Thursday, 4 December 2014

Change Brings Challenges

For some time now I've been running a #RasPi off our router, providing the private cloud based options for file-sharing, collaboration, and getting to those important documents we forgot to bring.  So far I'm very happy with ownCloud.  I'm also happy with Apache as my base web server, though I have not done enough with it.  A basic home page is all really.

Plus, that image has been up and running now for some time.  It's image base is old (2013??) and it probably needs a spruce-up of its firm-ware.  I want to put an email server on it.  So far I'm considering Citadel as my front runner there.

The other problem is that I fear it may have been hacked.  Either that, or with my increasing age, and the extended periods of time since I last accessed that box, I have forgotten the passwords.  Ooopps!  Can't have a box that has been rooted.  The kid in me smells a counter hack in the making. The old bloke recognises that there was nothing on the box of any grand importance. A #rebuild with a new SD card and properly implemented security would probably avoid the potential of reclaiming a box with unknown backdoors.

Beyond this, what I'd also like is to setup the opportunity for some web services that can interface with some home-made mobile apps.

What I am uncomfortable with is our router.  Yes, you can set it up to forward connections for different services and applications.  It will forward incoming common protocols to the correct port on a specified IP address.  I am not certain however, if you have more than one website, differentiated by port, that the router's port forwarding works that well.  The interface for setting up the port forwarding is not user friendly.  So, I am considering using multiple IP addresses on eth0 (#aliases), to ease the pain.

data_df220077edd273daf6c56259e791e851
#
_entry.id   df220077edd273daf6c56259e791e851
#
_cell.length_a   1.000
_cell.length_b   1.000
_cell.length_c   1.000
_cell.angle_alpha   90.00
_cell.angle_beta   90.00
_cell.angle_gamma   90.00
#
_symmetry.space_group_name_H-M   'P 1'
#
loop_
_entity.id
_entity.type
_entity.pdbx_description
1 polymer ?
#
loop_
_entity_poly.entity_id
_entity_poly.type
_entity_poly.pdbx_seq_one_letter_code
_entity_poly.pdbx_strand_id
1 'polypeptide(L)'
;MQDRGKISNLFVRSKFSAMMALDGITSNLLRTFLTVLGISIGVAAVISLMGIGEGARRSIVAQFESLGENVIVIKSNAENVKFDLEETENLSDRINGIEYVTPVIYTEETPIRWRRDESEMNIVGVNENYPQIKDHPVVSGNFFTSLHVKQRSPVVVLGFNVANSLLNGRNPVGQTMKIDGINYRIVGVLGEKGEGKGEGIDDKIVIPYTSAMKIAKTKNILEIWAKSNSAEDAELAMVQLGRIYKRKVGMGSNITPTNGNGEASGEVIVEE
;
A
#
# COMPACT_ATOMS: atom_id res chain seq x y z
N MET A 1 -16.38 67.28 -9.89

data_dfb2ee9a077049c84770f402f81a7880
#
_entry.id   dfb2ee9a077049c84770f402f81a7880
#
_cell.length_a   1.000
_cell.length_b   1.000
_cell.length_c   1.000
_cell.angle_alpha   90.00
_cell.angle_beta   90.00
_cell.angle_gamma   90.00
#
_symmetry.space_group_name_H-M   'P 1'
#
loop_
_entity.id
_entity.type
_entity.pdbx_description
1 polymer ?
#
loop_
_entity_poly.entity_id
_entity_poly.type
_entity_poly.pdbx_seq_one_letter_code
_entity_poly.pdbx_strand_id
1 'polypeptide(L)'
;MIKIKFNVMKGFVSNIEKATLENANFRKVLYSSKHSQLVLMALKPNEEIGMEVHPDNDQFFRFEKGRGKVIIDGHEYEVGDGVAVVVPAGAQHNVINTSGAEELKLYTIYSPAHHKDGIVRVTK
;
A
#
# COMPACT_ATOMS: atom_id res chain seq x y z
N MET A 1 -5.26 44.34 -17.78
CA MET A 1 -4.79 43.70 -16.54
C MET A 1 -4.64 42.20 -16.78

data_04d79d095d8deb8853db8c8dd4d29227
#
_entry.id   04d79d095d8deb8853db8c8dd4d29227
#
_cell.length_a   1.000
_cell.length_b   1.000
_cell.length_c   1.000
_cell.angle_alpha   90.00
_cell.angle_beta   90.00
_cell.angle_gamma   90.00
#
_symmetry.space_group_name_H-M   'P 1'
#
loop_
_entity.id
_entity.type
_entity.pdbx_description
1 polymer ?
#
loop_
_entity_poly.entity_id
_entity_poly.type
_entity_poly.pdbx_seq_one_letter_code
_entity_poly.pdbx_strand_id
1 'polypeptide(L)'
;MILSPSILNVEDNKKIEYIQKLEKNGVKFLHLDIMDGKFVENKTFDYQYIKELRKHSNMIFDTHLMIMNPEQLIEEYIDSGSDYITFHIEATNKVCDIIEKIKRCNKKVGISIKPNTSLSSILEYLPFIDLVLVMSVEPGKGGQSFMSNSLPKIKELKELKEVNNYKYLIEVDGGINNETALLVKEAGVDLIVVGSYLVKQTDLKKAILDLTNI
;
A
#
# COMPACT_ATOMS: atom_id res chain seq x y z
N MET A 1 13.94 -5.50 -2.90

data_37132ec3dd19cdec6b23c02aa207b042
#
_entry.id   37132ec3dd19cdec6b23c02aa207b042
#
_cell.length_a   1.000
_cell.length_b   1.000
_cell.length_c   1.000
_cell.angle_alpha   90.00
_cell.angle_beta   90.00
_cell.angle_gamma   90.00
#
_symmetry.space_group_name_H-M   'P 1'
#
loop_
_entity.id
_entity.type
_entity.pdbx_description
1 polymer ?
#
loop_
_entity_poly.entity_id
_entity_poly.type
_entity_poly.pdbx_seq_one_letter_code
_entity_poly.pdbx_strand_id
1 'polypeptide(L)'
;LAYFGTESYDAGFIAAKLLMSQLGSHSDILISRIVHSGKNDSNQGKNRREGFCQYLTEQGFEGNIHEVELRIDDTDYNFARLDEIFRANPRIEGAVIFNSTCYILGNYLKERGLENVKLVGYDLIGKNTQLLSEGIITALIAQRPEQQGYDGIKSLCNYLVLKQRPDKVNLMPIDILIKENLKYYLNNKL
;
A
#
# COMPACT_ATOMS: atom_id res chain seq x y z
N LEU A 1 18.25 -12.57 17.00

To set up for using multiple IP addresses, there are two methods.  One is to a running change that is non-persistent  An example of this can be found at Penguin Tutor.  The method I am going to use will persist the changes when the RasPi is rebooted:

pi@exampleberry ~ $ sudo vi /etc/network/interfaces
  
Edit the interfaces file with vi to add the eth0:0 alias

iface eth0 inet static
    address 192.168.72.88
    netmask 255.255.255.0
    gateway 192.168.72.254
    auto eth0

iface eth0:0 inet static
    address 192.168.72.89
    netmask 255.255.255.0
    auto eth0:0

...

iface eth0:9 inet static
    address 192.168.72.98
    netmask 255.255.255.0
    gateway 192.168.72.254

Repeat as necessary for aliases eth0:1.. to eth0:x, depending upon how many aliases your box requires. Save the changes to your interfaces file and restart your network services.

pi@exampleberry ~ $ sudo /etc/init.d/networking restart

Check the results by running ifconfig.

Of course, a potential headache that I will create by doing this is that I will simply increase the exposure of my RasPi box to further intrusions.  So before I go any further, its time to research how to harden my RasPi and monitor for intrusion.

Acknowledgments:
Narad Shrestha's article on Tecmint (http://www.tecmint.com/create-multiple-ip-addresses-to-one-single-network-interface/), "Create Multiple IP Addresses to One Single Network Interface"